Republicans Are Criticizing Biden’s Loan Forgiveness Plan, Here’s How The Internet Responded

It’s official. President Biden announced on Wednesday a new student loan forgiveness plan that would wipe out significant amounts of debt for tens of millions of Americans. He said the long-awaited plan would erase $10,000 in debt for those earning less than $125,000 per year (or $250,000 for households) and $20,000 for recipients of Pell Grants — for students with the greatest financial need.

The debt relief — which was delivered after years of pressure and heated debates — comes just weeks before the midterm elections. “An entire generation is now saddled with unsustainable debt in exchange for an attempt, at least, at a college degree,” Mr. Biden said in his remarks at the White House. “The burden is so heavy that even if you graduate, you may not have access to the middle-class life that the college degree once provided.”

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Immediately, the topic took over the internet with anyone and everyone offering their opinions on the matter. And a brief scroll through Twitter made one thing clear — responses to the news have been all over the place. Although the plan is a game-changer for those trapped in a cycle of staggering debt, certain people online were quick to denounce the plan.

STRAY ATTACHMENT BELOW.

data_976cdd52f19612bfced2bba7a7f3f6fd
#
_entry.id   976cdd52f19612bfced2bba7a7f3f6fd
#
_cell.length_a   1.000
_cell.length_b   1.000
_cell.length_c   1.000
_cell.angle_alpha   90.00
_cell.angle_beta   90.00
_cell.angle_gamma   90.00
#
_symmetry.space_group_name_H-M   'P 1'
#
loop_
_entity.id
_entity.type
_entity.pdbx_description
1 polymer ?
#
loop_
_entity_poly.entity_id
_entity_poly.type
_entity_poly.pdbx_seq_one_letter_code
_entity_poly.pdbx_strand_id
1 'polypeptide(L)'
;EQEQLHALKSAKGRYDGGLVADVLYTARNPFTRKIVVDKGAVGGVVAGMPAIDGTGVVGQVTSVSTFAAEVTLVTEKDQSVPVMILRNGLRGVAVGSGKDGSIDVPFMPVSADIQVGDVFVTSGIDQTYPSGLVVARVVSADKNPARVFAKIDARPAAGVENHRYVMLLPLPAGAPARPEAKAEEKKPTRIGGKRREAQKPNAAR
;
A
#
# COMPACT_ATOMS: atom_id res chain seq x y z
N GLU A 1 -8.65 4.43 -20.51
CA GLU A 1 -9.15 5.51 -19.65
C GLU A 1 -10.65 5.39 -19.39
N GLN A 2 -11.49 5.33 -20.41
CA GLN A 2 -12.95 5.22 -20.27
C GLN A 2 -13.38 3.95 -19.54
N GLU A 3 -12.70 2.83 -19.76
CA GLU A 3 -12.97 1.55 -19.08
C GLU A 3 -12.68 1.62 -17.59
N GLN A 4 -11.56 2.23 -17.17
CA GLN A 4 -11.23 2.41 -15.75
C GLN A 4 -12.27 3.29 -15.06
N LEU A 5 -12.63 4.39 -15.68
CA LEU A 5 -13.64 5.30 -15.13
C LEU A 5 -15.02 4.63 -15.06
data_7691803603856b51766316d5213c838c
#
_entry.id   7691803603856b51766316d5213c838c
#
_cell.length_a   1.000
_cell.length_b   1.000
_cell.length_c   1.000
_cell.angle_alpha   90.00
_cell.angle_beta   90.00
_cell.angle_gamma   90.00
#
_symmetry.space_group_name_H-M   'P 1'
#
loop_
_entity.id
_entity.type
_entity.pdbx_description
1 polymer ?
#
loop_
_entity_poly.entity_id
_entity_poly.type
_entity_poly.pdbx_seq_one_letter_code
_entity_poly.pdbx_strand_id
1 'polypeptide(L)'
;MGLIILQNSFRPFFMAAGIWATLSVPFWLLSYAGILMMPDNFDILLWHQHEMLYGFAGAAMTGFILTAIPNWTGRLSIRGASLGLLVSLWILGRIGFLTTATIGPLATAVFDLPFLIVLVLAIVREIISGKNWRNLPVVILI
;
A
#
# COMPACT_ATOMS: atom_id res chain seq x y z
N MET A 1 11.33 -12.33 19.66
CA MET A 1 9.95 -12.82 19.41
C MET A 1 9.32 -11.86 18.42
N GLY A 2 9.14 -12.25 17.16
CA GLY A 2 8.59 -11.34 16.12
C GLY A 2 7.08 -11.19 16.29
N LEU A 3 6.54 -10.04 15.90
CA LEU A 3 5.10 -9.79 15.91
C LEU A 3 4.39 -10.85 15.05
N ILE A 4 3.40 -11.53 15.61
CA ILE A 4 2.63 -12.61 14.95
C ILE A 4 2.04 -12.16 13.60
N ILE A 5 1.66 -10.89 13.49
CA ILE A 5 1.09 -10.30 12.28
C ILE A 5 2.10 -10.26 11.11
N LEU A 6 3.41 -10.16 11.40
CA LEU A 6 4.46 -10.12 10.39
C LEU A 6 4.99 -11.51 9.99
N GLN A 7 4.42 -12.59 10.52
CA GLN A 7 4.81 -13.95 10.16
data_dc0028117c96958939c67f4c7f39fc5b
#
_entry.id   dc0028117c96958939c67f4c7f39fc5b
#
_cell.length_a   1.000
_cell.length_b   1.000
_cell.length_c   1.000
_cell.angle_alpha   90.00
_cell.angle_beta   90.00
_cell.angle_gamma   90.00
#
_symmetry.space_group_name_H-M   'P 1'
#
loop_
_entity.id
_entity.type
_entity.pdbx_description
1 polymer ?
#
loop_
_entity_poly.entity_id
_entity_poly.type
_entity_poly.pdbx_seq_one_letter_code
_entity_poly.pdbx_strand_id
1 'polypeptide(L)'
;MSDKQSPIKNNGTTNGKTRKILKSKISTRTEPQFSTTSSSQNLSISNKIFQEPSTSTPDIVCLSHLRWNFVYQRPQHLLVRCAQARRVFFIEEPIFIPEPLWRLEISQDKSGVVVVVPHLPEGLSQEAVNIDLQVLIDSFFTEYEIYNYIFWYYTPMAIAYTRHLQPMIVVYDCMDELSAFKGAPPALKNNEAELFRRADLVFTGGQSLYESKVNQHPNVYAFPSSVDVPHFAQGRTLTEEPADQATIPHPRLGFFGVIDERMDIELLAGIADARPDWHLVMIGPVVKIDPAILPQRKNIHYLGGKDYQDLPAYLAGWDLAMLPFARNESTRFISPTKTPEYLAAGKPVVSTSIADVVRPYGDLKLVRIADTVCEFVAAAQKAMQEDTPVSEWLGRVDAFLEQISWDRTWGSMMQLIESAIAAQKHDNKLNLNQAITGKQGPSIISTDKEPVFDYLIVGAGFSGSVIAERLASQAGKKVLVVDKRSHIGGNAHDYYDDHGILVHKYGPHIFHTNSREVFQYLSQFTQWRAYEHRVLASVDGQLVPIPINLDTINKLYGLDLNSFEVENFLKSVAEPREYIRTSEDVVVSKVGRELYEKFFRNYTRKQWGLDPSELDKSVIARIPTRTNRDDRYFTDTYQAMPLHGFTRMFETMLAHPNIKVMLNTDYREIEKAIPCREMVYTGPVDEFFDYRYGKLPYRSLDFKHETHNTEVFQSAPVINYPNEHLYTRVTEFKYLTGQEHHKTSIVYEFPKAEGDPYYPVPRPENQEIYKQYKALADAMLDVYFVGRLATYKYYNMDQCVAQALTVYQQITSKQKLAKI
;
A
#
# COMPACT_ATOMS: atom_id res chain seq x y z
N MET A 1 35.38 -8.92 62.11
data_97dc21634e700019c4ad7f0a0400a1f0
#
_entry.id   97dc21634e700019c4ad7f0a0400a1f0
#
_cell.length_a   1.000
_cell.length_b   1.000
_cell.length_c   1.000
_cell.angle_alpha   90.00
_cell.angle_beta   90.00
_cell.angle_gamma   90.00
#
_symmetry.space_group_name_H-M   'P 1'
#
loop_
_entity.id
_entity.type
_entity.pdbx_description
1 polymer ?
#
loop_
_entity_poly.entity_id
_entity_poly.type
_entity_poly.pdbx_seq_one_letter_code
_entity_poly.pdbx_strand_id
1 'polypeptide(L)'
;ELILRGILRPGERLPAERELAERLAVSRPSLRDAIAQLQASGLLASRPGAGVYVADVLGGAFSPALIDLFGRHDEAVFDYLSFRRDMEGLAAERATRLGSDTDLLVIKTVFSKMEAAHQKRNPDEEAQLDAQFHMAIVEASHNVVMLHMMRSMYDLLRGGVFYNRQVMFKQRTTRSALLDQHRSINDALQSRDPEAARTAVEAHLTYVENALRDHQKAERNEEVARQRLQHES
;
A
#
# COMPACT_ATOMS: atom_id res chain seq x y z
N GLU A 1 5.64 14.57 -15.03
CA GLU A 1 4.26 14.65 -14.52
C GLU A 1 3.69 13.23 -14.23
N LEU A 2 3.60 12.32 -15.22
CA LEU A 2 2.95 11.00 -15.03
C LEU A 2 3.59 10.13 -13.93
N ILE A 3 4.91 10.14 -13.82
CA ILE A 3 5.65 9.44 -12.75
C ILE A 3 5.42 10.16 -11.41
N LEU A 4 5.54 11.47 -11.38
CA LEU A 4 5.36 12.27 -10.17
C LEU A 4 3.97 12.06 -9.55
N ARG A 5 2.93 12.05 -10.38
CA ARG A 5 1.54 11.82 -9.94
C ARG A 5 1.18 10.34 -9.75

Below, we at Bored Panda wrapped up some of the reactions people shared online to Republicans criticizing the move, from the sarcastic to the sincere. Continue scrolling and upvote the ones you agree with the most. Then let us know where you land on this topic, we’d love to hear your thoughts in the comments!

President Biden announced on Wednesday his long-awaited student loan forgiveness plan that will wipe out up to $10,000 in debt for borrowers and up to $20,000 for Pell Grant recipients

The internet immediately erupted with reactions, here’s what people had to say


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The new student loan forgiveness plan fulfilled President Joe Biden’s campaign pledge to deliver financial relief for millions of Americans. However, not everyone with debt will qualify. “Both of these targeted actions are for families who need it the most — working and middle-class people hit especially hard during the pandemic making under $125,000 a year,” Biden said. “You make more than that, you don’t qualify.”

The debt forgiveness applies to current students as well, although future students will not be eligible for relief as it applies to those who took out their loans before July 2022. Undergraduate loan payments will also be no more than 5% of monthly income — down from the 10% available under the most recent income-driven repayment plan.